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155

Building Power

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Williams, A. and Srnicek, N. (2016). Building Power. In Williams, A. and Srnicek, N. Inventing the Future: Postcapitalism and a World Without Work. Verso, pp. 155-174

158

[...] With the Arab Spring, meanwhile, unity was forged through opposition to shared tyrannical opponents, bringing together a disparate series of groups. However, these recent experiences demonstrate that a unity built solely upon opposition tends to break down when the opponent falls.

good thing to keep in mind

—p.158 by Alex Williams, Nick Srnicek 2 years, 9 months ago

[...] With the Arab Spring, meanwhile, unity was forged through opposition to shared tyrannical opponents, bringing together a disparate series of groups. However, these recent experiences demonstrate that a unity built solely upon opposition tends to break down when the opponent falls.

good thing to keep in mind

—p.158 by Alex Williams, Nick Srnicek 2 years, 9 months ago
164

It has already been hinted at in earlier chapters, but media organisations are an essential part of any emergent political ecology aimed at building a new hegemony. The tasks involved in such a strategy demand a healthy media presence – creating a new common language, giving voice to the people, naming the antagonism, raising expectations, generating narratives that resonate with people and articulating in clear language the grievances we feel. It is these elements that provide the anchors for media narratives to be changed over time. Foundations and journalists are particularly well placed to make efforts at changing media narratives. It was no accident that the Mont Pelerin Society included numerous journalists among its members. This communication also has to be achieved in a way that resonates with everyday conversation. The jargon of academics is rightly deemed useless by most people. Leftist media organisations should not shy away from being approachable and entertaining, gleaning insights from the success of popular websites. At the same time, the left has typically focused on creating media spaces outside the mainstream, rather than trying to co-opt existing institutions and leaking more radical ideas into the mainstream. Too often, these news organisations end up simply preaching to the choir, pushing narratives that never escape their own insular echo-chamber. The internet has enabled everyone to have a voice, but it has not enabled everyone to have an audience. Mainstream media sources remain indispensable for this and will continue to do so in the future. Their ability to influence and alter public opinion through framing what is and is not ‘realistic’ remains surprisingly strong. If a counter-hegemonic project is to be successful, it will require an injection of radical ideas into the mainstream, and not just the building of increasingly fragmented audiences outside it. Indeed, one of the key lessons from the US experience with a basic income policy is that the framing of such issues in the media is central to its prospects of success. It is for these reasons that existing media organisations constitute a key battleground in the project set out here.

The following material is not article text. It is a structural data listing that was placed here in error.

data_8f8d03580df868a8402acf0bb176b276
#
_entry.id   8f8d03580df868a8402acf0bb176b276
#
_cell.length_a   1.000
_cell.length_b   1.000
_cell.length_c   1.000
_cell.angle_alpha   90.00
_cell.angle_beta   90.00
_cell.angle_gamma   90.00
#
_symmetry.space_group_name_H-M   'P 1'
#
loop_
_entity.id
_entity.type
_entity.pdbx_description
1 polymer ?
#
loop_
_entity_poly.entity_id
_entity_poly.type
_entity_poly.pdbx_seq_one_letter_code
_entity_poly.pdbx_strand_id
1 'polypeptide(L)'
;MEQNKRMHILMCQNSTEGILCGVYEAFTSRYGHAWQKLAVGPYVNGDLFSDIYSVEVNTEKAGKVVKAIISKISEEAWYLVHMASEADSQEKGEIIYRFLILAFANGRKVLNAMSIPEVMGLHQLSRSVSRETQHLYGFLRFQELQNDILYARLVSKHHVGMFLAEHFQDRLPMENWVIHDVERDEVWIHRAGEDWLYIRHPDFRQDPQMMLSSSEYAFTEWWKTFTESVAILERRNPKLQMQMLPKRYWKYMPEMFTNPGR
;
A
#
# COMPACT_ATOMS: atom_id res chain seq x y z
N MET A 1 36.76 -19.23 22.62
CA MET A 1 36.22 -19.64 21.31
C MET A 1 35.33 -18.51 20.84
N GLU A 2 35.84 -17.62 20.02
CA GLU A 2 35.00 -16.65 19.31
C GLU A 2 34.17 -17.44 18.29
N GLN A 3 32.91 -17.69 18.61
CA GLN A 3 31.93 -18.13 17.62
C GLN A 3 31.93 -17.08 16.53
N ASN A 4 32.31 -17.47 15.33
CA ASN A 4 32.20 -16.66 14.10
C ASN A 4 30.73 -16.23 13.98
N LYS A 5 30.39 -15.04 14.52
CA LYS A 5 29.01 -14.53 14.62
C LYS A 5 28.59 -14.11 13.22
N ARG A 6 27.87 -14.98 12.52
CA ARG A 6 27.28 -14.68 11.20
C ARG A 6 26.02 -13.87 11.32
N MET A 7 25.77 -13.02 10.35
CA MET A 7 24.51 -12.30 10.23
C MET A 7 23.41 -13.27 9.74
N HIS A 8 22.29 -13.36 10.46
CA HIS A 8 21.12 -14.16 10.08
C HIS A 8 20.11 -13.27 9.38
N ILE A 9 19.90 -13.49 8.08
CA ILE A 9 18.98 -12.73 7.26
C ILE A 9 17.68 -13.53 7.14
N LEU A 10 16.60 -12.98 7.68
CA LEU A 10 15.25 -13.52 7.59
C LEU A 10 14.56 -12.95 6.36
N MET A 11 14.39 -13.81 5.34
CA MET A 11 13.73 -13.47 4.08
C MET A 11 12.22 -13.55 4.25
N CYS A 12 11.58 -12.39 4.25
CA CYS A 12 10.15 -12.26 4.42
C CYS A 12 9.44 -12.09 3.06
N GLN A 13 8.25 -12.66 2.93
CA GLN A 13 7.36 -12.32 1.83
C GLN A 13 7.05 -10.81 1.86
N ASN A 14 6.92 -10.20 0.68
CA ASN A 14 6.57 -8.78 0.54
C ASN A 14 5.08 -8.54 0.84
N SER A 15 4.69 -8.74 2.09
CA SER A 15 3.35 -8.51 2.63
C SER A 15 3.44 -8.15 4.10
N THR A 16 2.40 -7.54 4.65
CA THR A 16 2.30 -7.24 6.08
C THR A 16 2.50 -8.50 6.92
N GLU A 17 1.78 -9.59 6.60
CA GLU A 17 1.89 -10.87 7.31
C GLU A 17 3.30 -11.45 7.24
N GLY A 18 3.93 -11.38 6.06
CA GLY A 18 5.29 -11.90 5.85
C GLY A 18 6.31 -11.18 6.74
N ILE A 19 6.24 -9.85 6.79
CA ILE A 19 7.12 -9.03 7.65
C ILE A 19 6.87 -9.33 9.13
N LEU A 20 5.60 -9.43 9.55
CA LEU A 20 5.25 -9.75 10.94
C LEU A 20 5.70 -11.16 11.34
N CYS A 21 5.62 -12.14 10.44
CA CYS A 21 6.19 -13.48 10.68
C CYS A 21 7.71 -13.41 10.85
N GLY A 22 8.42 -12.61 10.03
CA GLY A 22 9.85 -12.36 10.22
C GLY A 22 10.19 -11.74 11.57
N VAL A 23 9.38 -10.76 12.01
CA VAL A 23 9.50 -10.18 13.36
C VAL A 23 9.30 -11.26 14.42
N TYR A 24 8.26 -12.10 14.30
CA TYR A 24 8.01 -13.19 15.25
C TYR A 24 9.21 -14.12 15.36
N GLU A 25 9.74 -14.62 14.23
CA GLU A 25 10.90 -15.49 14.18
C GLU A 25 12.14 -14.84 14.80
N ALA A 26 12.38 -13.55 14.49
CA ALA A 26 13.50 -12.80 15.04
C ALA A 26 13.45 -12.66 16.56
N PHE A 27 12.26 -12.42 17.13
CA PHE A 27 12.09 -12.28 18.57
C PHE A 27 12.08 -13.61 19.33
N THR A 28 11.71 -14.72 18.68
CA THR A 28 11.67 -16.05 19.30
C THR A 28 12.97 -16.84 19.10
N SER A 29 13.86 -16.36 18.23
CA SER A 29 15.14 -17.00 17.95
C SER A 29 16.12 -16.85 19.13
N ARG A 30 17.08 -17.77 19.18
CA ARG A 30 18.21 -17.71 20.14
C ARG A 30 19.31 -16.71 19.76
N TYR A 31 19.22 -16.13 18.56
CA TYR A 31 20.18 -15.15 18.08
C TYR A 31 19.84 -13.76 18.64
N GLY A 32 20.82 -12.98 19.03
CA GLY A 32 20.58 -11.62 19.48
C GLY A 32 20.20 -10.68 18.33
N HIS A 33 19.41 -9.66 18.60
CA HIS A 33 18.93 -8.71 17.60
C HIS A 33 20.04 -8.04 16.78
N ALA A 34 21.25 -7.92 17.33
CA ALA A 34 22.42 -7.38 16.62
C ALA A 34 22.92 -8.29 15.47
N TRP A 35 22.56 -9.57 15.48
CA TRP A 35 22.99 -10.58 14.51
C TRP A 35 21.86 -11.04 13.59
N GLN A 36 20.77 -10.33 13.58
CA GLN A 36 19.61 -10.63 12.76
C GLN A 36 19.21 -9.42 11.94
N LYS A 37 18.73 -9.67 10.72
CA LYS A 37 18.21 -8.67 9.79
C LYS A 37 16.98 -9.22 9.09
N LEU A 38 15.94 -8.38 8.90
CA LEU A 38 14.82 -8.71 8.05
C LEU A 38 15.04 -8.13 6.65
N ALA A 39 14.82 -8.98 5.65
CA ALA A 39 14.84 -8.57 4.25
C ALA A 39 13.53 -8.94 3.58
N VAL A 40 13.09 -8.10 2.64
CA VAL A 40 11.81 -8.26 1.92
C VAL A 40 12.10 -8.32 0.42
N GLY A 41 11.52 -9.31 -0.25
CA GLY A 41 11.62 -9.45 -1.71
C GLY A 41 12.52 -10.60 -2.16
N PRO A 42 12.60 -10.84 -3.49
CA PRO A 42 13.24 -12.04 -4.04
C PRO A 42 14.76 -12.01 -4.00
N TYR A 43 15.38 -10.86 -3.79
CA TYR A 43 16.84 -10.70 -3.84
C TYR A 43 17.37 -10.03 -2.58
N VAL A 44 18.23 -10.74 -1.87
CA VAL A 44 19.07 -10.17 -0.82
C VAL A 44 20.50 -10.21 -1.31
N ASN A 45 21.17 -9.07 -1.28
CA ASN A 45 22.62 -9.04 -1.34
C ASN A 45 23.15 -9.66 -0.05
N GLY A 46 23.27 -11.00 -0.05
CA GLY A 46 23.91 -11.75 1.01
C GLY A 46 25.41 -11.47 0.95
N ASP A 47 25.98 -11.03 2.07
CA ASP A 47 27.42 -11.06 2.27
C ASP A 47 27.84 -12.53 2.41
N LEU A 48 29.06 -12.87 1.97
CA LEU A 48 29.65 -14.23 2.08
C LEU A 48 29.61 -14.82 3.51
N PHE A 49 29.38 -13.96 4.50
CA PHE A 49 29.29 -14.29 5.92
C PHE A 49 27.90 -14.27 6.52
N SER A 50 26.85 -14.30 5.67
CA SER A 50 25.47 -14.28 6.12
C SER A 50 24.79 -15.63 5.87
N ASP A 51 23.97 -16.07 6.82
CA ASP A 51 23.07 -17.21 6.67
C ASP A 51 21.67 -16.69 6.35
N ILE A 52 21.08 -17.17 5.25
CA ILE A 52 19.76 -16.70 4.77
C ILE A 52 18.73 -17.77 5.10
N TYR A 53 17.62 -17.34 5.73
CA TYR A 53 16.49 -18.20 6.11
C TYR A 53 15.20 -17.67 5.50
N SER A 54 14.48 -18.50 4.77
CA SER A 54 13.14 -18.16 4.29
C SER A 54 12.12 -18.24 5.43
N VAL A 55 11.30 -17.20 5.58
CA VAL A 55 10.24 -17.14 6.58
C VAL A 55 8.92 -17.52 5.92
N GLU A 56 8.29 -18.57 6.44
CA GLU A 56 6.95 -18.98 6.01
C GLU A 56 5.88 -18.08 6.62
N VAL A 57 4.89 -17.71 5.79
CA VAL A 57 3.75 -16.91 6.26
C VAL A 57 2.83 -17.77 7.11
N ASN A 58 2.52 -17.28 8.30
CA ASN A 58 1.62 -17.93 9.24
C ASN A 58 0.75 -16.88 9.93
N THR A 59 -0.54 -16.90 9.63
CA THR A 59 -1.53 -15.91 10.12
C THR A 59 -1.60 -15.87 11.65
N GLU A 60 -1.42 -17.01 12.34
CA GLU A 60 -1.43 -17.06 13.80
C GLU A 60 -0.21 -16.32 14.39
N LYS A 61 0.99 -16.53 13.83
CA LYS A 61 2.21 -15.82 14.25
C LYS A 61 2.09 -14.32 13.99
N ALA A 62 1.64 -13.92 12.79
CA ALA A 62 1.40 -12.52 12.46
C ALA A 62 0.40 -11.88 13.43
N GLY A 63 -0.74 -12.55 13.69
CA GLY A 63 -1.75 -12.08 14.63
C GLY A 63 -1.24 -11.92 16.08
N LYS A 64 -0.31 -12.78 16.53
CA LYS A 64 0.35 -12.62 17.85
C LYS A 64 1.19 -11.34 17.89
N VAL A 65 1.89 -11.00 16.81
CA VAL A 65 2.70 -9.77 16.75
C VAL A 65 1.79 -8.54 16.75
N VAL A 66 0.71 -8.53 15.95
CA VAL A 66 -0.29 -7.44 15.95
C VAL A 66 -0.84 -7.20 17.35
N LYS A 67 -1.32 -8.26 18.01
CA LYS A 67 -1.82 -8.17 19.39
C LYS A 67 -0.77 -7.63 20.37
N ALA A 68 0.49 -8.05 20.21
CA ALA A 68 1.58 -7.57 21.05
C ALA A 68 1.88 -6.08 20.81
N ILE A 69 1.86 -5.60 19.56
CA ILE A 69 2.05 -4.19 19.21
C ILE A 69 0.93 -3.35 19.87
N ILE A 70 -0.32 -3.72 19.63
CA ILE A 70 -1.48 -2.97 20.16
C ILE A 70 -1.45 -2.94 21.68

—p.164 by Alex Williams, Nick Srnicek 2 years, 9 months ago